He singled out 1031 exchanges for their contribution to land-sales activity. Those are the exchanges that allow landowners to sell one piece of real estate and defer taxes on the sale by buying another. The 1031 exchanges are a great deal, Saunders said, adding, “Don’t pay Uncle Sam; go buy something else.”

Bullish-on-Florida Saunders' parting three words to conference goers repeated the theme: "Buy some land."

Reach Nancy Smith at nsmith@sunshinestatenews.com or at 228-282-2423. Twitter: @NancyLBSmith  

 


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Lawmakers Seek Common Ground on Florida Forever

Comments

I hear the "Golden Goose" gagging and choking; Oranges are drying out on the tree or being bulldozed over for housing lots; "Juan Valdez" is riding his Burro towards Tallahassee; The "Illegal Alien Invaders" are still "riding the trains" from Central & South America: WELCOME to "Flori-fornia" ! And THANK YOU "Visit Florida" ! And THAT'S THE "Lay of the Land" !!!!!!!

People can move here all they want. But if Florida doesn't start paying a decent salary, they won't stay long. Florida mentality is that if you don't like what we pay you, leave. There's plenty of snowbirds moving here to take your place. And that attitude sucks. Florida's economy eggs are all in the tourism basket. Unfortunately, when the economy up north sucks, they don't come down here. Make it easier for corporations to move their headquarters here. That would be a good start.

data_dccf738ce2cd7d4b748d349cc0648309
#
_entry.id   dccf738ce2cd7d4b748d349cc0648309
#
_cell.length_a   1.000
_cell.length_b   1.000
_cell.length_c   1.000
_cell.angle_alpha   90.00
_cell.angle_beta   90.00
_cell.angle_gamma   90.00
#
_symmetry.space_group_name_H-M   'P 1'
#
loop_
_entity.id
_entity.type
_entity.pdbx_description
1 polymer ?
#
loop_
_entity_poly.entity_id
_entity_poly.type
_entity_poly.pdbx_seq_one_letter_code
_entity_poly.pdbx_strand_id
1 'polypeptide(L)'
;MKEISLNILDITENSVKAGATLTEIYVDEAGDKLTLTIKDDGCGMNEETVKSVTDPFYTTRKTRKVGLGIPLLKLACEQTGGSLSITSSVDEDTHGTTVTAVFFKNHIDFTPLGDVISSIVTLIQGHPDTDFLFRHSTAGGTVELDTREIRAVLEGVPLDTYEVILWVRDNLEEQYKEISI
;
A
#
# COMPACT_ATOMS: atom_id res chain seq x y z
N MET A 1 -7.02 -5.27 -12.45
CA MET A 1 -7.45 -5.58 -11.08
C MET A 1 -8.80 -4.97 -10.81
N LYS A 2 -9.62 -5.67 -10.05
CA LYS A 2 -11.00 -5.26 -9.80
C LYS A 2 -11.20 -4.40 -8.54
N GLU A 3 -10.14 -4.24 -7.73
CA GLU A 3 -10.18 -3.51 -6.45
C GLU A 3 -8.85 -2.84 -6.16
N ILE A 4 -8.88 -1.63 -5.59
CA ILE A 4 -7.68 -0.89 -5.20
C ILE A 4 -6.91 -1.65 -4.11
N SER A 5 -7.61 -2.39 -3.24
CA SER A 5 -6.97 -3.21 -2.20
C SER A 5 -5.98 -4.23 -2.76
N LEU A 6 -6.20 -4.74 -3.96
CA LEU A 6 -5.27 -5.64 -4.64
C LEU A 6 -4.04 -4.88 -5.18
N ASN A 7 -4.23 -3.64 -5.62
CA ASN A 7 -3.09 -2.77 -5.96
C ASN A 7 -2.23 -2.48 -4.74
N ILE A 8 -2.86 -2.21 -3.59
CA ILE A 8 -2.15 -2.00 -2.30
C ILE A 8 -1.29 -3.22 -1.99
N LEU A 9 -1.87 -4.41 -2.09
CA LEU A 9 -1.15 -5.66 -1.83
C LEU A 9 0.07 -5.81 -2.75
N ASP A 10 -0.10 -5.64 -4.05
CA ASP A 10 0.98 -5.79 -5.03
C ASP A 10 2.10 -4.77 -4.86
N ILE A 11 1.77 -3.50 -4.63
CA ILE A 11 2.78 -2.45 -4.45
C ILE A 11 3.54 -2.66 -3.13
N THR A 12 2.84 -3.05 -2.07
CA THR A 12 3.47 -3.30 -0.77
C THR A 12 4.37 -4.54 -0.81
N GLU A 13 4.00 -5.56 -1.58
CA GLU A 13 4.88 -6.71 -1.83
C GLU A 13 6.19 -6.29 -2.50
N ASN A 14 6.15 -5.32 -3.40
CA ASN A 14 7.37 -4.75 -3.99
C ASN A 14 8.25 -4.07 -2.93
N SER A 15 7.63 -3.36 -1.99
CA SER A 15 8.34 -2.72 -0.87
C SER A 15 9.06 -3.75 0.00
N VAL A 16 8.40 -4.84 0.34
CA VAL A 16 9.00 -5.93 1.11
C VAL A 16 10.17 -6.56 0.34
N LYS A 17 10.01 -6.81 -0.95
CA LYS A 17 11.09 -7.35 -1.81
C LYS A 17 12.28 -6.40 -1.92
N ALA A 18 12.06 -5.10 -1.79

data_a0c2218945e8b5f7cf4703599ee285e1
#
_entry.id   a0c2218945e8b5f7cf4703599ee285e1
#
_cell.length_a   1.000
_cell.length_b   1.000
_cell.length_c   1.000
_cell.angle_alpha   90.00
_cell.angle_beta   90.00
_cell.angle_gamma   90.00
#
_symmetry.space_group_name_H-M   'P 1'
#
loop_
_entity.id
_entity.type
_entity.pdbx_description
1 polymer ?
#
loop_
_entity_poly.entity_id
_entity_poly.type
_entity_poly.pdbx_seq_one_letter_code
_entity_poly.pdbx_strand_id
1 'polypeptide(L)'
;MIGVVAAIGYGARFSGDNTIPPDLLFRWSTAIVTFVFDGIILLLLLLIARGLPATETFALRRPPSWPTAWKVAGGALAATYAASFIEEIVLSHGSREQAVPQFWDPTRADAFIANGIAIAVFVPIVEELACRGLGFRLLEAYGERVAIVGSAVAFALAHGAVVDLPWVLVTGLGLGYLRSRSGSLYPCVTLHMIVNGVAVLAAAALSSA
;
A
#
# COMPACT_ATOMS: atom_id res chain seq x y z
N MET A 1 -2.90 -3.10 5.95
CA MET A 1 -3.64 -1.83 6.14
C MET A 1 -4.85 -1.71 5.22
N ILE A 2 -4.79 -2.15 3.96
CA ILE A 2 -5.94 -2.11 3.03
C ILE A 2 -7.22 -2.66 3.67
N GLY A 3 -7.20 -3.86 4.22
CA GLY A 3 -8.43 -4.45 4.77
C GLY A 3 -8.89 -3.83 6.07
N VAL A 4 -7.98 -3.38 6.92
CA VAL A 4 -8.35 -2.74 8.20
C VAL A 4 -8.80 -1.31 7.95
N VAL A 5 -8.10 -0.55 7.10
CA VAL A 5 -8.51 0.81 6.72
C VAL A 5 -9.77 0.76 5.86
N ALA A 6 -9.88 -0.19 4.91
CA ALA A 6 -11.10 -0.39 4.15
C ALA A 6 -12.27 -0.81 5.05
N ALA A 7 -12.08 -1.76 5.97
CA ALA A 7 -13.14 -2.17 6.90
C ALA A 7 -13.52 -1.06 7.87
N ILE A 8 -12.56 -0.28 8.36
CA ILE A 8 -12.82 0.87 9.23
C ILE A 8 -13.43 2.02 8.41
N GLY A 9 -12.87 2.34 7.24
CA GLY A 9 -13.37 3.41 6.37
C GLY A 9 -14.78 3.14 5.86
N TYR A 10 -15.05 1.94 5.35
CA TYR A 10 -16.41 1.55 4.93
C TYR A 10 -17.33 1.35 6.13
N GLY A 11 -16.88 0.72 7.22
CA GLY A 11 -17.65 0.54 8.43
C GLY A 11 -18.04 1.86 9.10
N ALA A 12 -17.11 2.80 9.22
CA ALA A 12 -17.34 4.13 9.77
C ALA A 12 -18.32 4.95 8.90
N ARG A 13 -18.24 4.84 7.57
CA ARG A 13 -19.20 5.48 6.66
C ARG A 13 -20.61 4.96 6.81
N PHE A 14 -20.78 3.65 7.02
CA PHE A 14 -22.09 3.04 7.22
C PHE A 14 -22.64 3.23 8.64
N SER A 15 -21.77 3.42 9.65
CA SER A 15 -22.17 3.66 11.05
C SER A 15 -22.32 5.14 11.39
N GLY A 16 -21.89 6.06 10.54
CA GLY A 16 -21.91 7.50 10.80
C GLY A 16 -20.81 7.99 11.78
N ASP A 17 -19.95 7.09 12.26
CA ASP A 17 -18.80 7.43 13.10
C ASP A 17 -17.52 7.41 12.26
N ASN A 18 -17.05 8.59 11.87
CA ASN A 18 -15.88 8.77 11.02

Typical partisan snot rag. Any idiot with a basic understanding of economics knows that FL's markets have very little to do with individual political decisions. Bottom line, FL does well when the economic climate nationally does well. The nation has been booming for ah, say 10 years now, until the just recent downturn... Why, tourism, tourism and hospitality jobs, etc. When people from other states, countries, etc. have money and prosperity, they travel. When that happens we need jobs to welcome them. We need construction and growth to accommodate them, etc. Of course, it is convenient to take credit for that growth while you are in office. Scott does it, Trump did it, until the recent tanking in the markets, big increases in the trade deficits, full $1 increase in gas. All of the sudden, he has gone completely silent on the subject. Now they are back to touting the tax cuts, that put an extra $28 in my check. However, my rich Uncle Gene says he will make millions off of them. You start to see a pattern here, except of course the partisan sheep of both parties...

Florida suffered a major hurricane end to end last year yet we broke records for tourism, our taxes stay low and people still want to move here. You, pal, are a typical liberal whiner. You don't want to give the governor who has been working to lift the state economy for seven years any credit, who you gonna give it to? Which of your liberal buddies?

typical Republican cork sucker... keep sucking corky...your hooked. I never will be to either side mama's boy...

WELL, Obama (and his corrupt Administration) CERTAINLY CAN'T take credit.....unless Florida *implodes* and turns into NY, NJ, or Calif. THEN Obama can take credit because of his "Saul Alinsky plan" to fulfill "Daddy Obama's dream"

spoken like a typical NY fat ass w/o a job from the trailer park...

Governor Scott and the Legislature created an environment where businesses could thrive and they have. So has President Trump. Yes, I have extra money in my paycheck, it is nice. It helps with my monthly expenses. It may be 'crumbs' to you, but to millions of Americans, it is more money to buy food, gas, help with bills. The Democrat Party has evolved into an elitist rich old men/women party. Remember when they represented "the common man"?

MRSRA! Make Rick Scott Rich Again! The medicare money wasn't enough.